APLV: Home-Grown Leadership

Esteban Cantillano talking to community meeting at Monte de Cristo
Esteban Cantillano talking to community meeting at Monte de Cristo (View on flickr)

Esteban Cantillano is one of the amazing success stories of APLV. In 1993 he was a campesino living in a little, remote village where APLV was developing a potable water project. He was elected the coordinator by the community, so was responsible for all the interface with the community. But he asked a pile of questions of the brigade from UC Berkeley that was putting in the system! He wanted to know about everything. He was eventually invited to join the first class of the "Potable Water Technical School", a technical high school program, but protested that he had only finished the 6th grade. They said "well, try it out - we'll take you on probation." That was in 1993. Needless to say, he finished with honors (and later went back and did his 7th-10th grade education!) and became one of the pillars of APLV. He has served in the technical/design role he was trained for, as the social coordinator (who does the contact with the village, local government, landowners, and the like), and is now in charge of the office here in Rio Blanco. He seems to know everybody, and to know everything about every project ever constructed by APLV.

Esteban is just one example of the depth of leadership that we've found here. All but one of the workers here is Nicaraguan, and they have a combined total of decades of experience with the organization. Many times an organization like this is directed from outside the country, and the workers are just salaried workers, doing the best they can, but for them it's a job. In this case we have local people who are fully invested in the past, present, and future of the organization. We're pretty optimistic about the future.

Agua para La Vida's in-country director is Carmen Gonzalez, who has been here for 3 years after 15 years with Habitat for Humanity, where she was involved with the building of hundreds of houses for needy Nicaraguans. In keeping with APLV's philosophy of putting money into projects rather than into comfortable surroundings and administrative costs, Carmen runs the national office out of her small house in Managua, with no administrative help, just her. She spends 2-3 weeks each month in Rio Blanco (four hours away by bus) living in the very modest home where we're staying right now (outhouse, running water and electricity but no hot water).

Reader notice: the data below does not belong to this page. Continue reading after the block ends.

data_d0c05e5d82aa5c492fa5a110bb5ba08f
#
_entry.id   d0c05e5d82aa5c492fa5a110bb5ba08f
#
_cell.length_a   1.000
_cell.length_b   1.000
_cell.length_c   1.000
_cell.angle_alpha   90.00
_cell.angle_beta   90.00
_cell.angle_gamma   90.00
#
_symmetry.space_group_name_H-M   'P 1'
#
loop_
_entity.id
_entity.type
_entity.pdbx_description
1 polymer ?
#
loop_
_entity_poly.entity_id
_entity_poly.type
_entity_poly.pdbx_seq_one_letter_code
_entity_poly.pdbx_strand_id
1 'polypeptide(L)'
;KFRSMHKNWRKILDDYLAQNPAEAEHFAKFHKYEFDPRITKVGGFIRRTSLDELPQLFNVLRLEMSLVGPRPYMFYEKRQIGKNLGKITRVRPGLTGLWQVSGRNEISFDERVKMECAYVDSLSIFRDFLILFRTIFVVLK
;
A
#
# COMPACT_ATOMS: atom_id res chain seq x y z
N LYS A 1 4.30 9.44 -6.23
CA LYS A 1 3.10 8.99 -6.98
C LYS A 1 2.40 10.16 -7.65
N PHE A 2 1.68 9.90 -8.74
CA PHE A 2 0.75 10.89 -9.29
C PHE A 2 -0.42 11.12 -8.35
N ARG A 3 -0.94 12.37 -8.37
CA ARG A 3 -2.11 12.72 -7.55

Her vision is to change APLV from an isolated organization dependent on aid from a few donors in the US and France into a robust, Nicaragua-centered NGO (the techie term for Non-Government Organization, or charity working in country). She's trying to establish new and sustainable funding sources and is trying to establish links with many other NGOs and to do joint projects, etc.

We certainly applaud this approach - when we were working with Friendship Bridge in Guatemala we went to one village where the women were all telling us that their young children were ill. They said that almost every child under age 2 was perpetually sick. But Friendship Bridge is a microfinance organization and at least the on-the-ground workers have no idea what health resources might be brought into play for this group. This seems to be a constant problem in Central America (and perhaps throughout the developing world) and so we certainly applaud the idea of building ways to solve problems which may be outside the purview of any particular organization.

Carmen also wants to make sure that APLV, while maintaining its efficiency and humility, can perform at the level of professionalism required by the various funding sources. They might be a great organization, but if they can't demonstrate that to a particular NGO funding source by showing that they execute in a professional manner, that fact could cut them out of the ability to do a number of projects.